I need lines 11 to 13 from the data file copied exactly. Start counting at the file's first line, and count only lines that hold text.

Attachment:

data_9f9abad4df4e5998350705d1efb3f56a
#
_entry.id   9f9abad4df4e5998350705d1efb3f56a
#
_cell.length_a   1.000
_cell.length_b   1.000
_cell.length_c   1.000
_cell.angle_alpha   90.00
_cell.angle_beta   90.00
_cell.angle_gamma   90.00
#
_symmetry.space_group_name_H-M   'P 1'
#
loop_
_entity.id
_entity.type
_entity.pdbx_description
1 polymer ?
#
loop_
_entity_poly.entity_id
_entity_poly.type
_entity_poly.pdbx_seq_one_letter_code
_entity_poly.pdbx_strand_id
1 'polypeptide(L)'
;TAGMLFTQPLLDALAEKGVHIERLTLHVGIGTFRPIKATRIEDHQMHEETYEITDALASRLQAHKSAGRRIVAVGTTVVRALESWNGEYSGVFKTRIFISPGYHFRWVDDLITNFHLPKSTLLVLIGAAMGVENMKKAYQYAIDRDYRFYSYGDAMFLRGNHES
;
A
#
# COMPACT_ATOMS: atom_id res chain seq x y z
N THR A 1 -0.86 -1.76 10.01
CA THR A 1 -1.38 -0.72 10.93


#
_symmetry.space_group_name_H-M   'P 1'
#